5 Replies
          1. re: Veggo
            c
            craig_g Dec 17, 2010 10:09 AM

            Taylor '94 a couple of nights ago was surprisingly approachable, but it's only going to get better, and not quickly.

            1. re: Veggo
              Bill Hunt Dec 18, 2010 04:28 PM

              I had the '94 Fonseca and Taylor-Fladgate upon release, and bought a case of each. Tasted them later at the last WS event (when they got co-wine-of-the year) in SF. Really good, with tons of promise. I've popped a couple, and still felt that they were no where near "ready," but then what do I know? Have not thought about them for some years now, and probably ought to try one of each, just in case. I was thinking about 2020, but might not live that long... what to do???? I have no children to leave that stuff to, so probably should drink 'em up, regardless. Maybe a great round of golf, a catered meal, the Fonseca and Taylor, then some Cubans with a Taylor-Fladgate 20 year Tawney? That could be made to happen, and my nephews and niece would be none the wiser. [Grin] Actually, only one gives a whit about serious wines, and he'd be happy with what he gets.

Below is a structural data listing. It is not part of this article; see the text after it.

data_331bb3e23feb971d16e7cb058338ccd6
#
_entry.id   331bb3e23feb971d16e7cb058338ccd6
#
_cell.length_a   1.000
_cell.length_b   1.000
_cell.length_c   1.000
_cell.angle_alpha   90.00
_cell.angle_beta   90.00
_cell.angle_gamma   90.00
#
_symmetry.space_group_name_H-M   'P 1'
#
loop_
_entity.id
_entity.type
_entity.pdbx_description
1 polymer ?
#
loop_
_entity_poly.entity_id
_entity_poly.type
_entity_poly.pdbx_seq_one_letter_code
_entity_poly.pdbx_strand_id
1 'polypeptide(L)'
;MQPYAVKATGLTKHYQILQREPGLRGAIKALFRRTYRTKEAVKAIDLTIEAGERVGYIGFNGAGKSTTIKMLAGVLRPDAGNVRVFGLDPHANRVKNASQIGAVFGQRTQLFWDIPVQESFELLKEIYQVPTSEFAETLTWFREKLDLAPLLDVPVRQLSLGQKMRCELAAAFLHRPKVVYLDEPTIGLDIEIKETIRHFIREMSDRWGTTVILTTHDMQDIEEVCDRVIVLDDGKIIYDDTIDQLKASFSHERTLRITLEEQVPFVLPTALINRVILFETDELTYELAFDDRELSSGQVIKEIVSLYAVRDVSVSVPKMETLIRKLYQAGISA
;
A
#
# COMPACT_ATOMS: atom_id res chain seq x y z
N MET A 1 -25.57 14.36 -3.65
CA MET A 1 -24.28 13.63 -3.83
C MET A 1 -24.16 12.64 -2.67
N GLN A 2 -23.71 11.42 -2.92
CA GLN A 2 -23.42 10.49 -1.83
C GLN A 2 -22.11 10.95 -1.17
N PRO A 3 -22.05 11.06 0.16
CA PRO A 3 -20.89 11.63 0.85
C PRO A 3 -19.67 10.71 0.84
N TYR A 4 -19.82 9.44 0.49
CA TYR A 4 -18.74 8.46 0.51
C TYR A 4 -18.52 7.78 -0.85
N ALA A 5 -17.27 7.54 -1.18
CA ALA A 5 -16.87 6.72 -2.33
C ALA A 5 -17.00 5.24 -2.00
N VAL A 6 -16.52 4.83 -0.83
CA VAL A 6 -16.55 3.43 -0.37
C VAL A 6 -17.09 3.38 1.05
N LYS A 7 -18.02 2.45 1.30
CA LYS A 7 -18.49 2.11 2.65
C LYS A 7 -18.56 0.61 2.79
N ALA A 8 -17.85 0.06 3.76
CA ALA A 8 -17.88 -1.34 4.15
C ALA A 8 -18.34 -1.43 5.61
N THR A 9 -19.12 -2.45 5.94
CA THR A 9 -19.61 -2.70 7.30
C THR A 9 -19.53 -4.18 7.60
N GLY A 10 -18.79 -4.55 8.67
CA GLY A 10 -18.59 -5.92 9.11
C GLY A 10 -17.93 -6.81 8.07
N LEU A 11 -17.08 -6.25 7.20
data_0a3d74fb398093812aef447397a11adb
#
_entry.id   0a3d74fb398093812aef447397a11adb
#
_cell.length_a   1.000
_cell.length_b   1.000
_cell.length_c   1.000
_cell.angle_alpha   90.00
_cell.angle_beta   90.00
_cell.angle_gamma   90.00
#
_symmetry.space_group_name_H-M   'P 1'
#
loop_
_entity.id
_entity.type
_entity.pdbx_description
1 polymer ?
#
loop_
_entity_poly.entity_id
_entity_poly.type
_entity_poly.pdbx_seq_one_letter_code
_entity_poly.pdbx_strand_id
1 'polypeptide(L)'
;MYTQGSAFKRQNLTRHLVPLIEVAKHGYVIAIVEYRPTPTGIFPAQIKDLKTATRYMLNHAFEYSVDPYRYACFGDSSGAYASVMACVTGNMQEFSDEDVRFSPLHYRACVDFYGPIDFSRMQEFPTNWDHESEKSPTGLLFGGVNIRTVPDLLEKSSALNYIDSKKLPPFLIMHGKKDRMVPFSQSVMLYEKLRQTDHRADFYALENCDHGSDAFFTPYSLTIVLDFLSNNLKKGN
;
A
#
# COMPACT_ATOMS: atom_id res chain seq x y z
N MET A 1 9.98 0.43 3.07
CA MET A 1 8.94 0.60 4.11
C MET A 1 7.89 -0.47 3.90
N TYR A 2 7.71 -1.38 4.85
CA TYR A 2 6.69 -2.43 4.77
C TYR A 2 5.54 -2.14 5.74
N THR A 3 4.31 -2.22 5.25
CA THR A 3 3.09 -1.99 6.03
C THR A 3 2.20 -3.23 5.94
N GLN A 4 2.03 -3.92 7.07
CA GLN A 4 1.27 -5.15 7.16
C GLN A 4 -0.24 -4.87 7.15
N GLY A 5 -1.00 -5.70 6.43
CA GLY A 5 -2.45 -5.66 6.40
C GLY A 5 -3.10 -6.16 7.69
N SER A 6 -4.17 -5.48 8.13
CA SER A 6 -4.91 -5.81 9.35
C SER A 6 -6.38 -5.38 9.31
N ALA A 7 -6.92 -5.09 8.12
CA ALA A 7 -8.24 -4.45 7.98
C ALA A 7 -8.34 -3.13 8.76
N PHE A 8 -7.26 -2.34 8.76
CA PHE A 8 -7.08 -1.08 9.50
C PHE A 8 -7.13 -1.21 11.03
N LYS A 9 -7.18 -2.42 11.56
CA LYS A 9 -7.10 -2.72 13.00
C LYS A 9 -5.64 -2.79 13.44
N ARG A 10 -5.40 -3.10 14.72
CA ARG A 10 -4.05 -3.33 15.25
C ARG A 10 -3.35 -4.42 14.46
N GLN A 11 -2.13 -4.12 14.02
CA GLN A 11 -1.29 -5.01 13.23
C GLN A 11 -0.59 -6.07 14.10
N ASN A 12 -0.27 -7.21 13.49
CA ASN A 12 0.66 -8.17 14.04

Hunt

              1. re: Bill Hunt
                invinotheresverde Dec 18, 2010 07:58 PM

                I'll be your child. ;)

                1. re: Bill Hunt
                  Veggo Dec 18, 2010 08:49 PM

                  I am very interested in hearing from those youngsters who have uncorked the "perfect" '94's. Bill, you and I regret equally that we will not live to appreciate them at their best.

                  1. re: Veggo
                    Bill Hunt Dec 19, 2010 06:32 PM

                    Sad, but true. I will not live long enough to enjoy some wines. That is why I do not really get excited about the recent VP's, the Bdx, and may even curtail my Insignia releases. I have no children to leave the cellar to, and need to get to drinking, while I still breath.

                    Hunt

              2. j